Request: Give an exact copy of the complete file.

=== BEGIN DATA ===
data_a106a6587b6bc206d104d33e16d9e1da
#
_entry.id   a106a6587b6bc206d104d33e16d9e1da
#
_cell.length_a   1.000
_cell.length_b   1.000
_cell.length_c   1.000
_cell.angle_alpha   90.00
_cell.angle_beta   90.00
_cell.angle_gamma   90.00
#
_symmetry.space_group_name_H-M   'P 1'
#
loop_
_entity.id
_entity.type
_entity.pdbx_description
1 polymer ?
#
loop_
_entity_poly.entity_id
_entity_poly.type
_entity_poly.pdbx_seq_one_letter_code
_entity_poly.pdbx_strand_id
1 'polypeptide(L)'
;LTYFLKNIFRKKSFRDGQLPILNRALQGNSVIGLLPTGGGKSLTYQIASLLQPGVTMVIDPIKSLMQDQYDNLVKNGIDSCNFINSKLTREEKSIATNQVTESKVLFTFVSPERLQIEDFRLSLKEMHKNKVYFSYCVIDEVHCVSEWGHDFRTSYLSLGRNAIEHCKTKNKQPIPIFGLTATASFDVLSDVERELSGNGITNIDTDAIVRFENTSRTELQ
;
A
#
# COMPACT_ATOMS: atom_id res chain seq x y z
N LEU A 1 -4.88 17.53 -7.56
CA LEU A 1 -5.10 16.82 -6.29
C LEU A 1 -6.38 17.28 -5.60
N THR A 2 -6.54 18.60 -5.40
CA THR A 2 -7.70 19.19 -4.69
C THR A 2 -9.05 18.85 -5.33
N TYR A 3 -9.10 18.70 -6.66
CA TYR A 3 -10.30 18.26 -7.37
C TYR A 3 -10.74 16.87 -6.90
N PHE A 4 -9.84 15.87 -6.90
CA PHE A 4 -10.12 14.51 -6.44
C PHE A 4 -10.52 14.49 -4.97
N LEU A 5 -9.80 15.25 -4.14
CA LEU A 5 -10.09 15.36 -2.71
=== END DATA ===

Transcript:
data_a106a6587b6bc206d104d33e16d9e1da
#
_entry.id   a106a6587b6bc206d104d33e16d9e1da
#
_cell.length_a   1.000
_cell.length_b   1.000
_cell.length_c   1.000
_cell.angle_alpha   90.00
_cell.angle_beta   90.00
_cell.angle_gamma   90.00
#
_symmetry.space_group_name_H-M   'P 1'
#
loop_
_entity.id
_entity.type
_entity.pdbx_description
1 polymer ?
#
loop_
_entity_poly.entity_id
_entity_poly.type
_entity_poly.pdbx_seq_one_letter_code
_entity_poly.pdbx_strand_id
1 'polypeptide(L)'
;LTYFLKNIFRKKSFRDGQLPILNRALQGNSVIGLLPTGGGKSLTYQIASLLQPGVTMVIDPIKSLMQDQYDNLVKNGIDSCNFINSKLTREEKSIATNQVTESKVLFTFVSPERLQIEDFRLSLKEMHKNKVYFSYCVIDEVHCVSEWGHDFRTSYLSLGRNAIEHCKTKNKQPIPIFGLTATASFDVLSDVERELSGNGITNIDTDAIVRFENTSRTELQ
;
A
#
# COMPACT_ATOMS: atom_id res chain seq x y z
N LEU A 1 -4.88 17.53 -7.56
CA LEU A 1 -5.10 16.82 -6.29
C LEU A 1 -6.38 17.28 -5.60
N THR A 2 -6.54 18.60 -5.40
CA THR A 2 -7.70 19.19 -4.69
C THR A 2 -9.05 18.85 -5.33
N TYR A 3 -9.10 18.70 -6.66
CA TYR A 3 -10.30 18.26 -7.37
C TYR A 3 -10.74 16.87 -6.90
N PHE A 4 -9.84 15.87 -6.90
CA PHE A 4 -10.12 14.51 -6.44
C PHE A 4 -10.52 14.49 -4.97
N LEU A 5 -9.80 15.25 -4.14
CA LEU A 5 -10.09 15.36 -2.71